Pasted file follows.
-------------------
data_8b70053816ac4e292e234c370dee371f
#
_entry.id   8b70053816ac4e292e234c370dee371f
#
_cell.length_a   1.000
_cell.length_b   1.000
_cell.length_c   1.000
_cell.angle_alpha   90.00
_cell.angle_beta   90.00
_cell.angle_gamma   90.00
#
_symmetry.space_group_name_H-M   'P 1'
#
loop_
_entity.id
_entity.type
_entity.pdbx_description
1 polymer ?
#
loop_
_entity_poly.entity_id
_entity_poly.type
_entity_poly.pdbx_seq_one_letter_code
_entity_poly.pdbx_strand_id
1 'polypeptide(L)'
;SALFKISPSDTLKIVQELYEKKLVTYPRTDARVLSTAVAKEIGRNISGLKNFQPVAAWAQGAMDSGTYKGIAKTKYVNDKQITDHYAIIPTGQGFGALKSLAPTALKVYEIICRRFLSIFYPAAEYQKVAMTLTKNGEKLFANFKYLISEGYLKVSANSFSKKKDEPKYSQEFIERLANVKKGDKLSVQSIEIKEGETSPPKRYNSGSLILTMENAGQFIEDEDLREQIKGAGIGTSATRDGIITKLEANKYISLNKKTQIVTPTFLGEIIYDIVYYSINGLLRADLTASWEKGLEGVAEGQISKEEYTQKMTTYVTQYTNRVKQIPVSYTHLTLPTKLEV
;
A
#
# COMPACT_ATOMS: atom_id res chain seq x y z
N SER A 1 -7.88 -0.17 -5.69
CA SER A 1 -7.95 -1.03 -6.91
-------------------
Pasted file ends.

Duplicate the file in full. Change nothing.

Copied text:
data_8b70053816ac4e292e234c370dee371f
#
_entry.id   8b70053816ac4e292e234c370dee371f
#
_cell.length_a   1.000
_cell.length_b   1.000
_cell.length_c   1.000
_cell.angle_alpha   90.00
_cell.angle_beta   90.00
_cell.angle_gamma   90.00
#
_symmetry.space_group_name_H-M   'P 1'
#
loop_
_entity.id
_entity.type
_entity.pdbx_description
1 polymer ?
#
loop_
_entity_poly.entity_id
_entity_poly.type
_entity_poly.pdbx_seq_one_letter_code
_entity_poly.pdbx_strand_id
1 'polypeptide(L)'
;SALFKISPSDTLKIVQELYEKKLVTYPRTDARVLSTAVAKEIGRNISGLKNFQPVAAWAQGAMDSGTYKGIAKTKYVNDKQITDHYAIIPTGQGFGALKSLAPTALKVYEIICRRFLSIFYPAAEYQKVAMTLTKNGEKLFANFKYLISEGYLKVSANSFSKKKDEPKYSQEFIERLANVKKGDKLSVQSIEIKEGETSPPKRYNSGSLILTMENAGQFIEDEDLREQIKGAGIGTSATRDGIITKLEANKYISLNKKTQIVTPTFLGEIIYDIVYYSINGLLRADLTASWEKGLEGVAEGQISKEEYTQKMTTYVTQYTNRVKQIPVSYTHLTLPTKLEV
;
A
#
# COMPACT_ATOMS: atom_id res chain seq x y z
N SER A 1 -7.88 -0.17 -5.69
CA SER A 1 -7.95 -1.03 -6.91